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Brand Building

Top Brand Value Driver: Love Or Experiences?

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I think that those of us who work in marketing often over-estimate the degree of affection that people have toward brands. Much of the evidence suggests that people really do not think about brands all that often or care about them that deeply. Instead, the importance of many brands to their consumers is derived from a series of inconsequential experiences. Those brands may be more valuable as a result.

Kevin Roberts, has famously promoted the idea that brands should aspire to become Lovemarks. Its Web site describes Lovemarks as follows:

Lovemarks are the future beyond brands. They deliver beyond your expectations of great performance. Lovemarks reach your heart as well as your mind, creating an intimate, emotional connection that you just can’t live without. Ever.

Powerful stuff, and yes, brands should deliver a great experience, one people love, but is there really a brand you “just can’t live without?” Readers of this blog know I love my car, but that does not prevent me from wondering if there is something better out there. Particularly when most brands are pretty incidental to our lives, just how realistic is it that people care that much about all of them?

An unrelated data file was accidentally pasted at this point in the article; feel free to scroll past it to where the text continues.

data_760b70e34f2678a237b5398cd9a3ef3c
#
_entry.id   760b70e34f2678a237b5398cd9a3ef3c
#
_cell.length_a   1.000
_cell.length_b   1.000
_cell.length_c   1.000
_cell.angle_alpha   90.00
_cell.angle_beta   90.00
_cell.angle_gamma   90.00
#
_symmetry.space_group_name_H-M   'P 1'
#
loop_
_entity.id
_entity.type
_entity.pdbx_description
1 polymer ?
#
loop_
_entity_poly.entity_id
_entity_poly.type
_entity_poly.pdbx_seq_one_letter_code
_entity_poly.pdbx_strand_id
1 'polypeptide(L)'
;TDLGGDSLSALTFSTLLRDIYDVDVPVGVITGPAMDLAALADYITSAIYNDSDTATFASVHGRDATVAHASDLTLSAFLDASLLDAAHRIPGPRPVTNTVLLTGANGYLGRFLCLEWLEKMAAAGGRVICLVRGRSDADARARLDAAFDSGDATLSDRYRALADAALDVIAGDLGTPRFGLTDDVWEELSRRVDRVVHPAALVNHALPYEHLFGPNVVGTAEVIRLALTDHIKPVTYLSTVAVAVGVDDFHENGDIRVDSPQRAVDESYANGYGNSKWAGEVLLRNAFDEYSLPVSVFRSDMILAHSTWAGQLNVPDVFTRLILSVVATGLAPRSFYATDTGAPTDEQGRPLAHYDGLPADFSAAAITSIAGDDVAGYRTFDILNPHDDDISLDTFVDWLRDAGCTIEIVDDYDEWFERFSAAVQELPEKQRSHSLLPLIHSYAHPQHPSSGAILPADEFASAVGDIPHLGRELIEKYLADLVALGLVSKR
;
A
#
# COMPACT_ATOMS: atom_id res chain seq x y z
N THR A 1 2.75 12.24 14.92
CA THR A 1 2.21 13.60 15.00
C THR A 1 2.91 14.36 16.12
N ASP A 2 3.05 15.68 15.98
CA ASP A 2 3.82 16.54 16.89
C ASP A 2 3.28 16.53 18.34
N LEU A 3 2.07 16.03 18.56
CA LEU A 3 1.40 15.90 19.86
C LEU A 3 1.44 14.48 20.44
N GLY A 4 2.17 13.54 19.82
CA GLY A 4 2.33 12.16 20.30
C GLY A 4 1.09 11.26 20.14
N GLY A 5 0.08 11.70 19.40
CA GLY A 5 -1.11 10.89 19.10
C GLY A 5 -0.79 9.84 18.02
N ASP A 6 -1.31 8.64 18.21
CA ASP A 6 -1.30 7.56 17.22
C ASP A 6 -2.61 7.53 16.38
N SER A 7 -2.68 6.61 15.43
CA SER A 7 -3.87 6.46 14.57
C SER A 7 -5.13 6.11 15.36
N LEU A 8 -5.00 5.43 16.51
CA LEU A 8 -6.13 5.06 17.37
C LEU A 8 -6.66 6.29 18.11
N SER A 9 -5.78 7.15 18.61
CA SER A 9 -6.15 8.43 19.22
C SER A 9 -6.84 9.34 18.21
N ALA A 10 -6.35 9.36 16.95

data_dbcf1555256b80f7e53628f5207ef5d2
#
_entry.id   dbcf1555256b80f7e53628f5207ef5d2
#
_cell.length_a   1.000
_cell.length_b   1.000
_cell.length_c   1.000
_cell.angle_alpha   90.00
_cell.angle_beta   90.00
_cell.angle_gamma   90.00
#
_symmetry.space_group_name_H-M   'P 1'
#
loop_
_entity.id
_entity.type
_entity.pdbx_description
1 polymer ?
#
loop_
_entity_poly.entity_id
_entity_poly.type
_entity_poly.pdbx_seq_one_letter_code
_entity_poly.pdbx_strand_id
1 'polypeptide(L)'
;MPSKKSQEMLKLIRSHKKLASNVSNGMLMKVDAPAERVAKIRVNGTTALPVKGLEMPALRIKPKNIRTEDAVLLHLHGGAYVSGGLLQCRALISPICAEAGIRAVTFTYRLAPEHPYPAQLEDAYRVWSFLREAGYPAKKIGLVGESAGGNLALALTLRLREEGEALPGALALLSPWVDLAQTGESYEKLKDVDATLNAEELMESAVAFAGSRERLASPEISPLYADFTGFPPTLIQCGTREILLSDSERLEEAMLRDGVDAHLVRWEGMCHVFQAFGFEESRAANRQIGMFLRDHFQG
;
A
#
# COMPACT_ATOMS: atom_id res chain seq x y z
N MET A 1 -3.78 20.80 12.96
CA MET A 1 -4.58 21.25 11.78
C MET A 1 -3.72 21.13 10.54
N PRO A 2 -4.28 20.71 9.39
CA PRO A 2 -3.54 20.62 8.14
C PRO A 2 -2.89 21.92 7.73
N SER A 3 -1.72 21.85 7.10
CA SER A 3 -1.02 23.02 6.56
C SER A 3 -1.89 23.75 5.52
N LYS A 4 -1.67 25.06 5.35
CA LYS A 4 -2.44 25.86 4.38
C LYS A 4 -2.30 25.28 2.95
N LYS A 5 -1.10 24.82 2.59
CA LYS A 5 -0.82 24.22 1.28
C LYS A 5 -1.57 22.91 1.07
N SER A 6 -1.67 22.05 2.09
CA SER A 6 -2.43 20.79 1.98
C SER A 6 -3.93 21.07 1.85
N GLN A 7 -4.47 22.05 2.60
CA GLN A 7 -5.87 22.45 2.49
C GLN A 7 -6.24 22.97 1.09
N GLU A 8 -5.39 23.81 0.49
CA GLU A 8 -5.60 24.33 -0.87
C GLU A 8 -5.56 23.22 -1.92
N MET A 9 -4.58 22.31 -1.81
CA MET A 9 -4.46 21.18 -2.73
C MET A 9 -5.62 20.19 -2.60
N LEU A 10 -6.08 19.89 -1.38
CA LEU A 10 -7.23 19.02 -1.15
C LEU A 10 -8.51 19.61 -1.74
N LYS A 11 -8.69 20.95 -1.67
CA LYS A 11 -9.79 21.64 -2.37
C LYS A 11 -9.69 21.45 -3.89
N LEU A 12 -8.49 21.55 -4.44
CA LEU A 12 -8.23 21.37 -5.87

Besides, I think there is a benefit for brands that fly under our conscious radar. The ones that rely on cues and circumstance to trigger instinctive positive reactions and habits stimulate behavioral loyalty. I suspect that there are many brands that thrive because people have become habituated to them. They buy them time after time, without thinking about the price they pay or the alternatives. Loyalty is built up over time through repeated good experiences and repeated purchasing behavior.

Bill Moggridge, one of the co-founders of design company, IDEO, is quoted in the Objectified documentary as saying:

I like the concept of wearing in rather than wearing out. You’d like to create something where the emotional relationship is more satisfying over time.

He continues:

(People) don’t have to have a strong love relationship with their things but they should grow sort of a little more fond of them perhaps over time.

I can’t help feeling that this describes how people develop their loyalty to many brands, particularly packaged goods and impulse purchases. It probably did not take much to make us choose to buy them in the first place, but over time they have become meaningful to us because they deliver a consistent experience over time. So long as a brand gives us what we want on a repeated basis, we are happy to buy it again.

So what brands can you not live without and why? Are there brands that you use repeatedly but never really think about?

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2 Comments

Maciej Fita
Twitter:
on April 08th, 2013 said

I think no matter what you offer or sell the branding element has to be there. People want to feel part of a business if there is substance to follow.

Ellina Watanabe
Twitter:
on April 08th, 2013 said

While we do get comfy with some of the brands over time, we can easily switch and get used to other brands if there is no emotional connection and substance in the relationship. Therefore, I think there is a need for brands to connect with consumers beyond basic utility functions and share deeper values, principles, emotions, and truths. By being vulnerable, living organisms, brands become an integral part of our lives.

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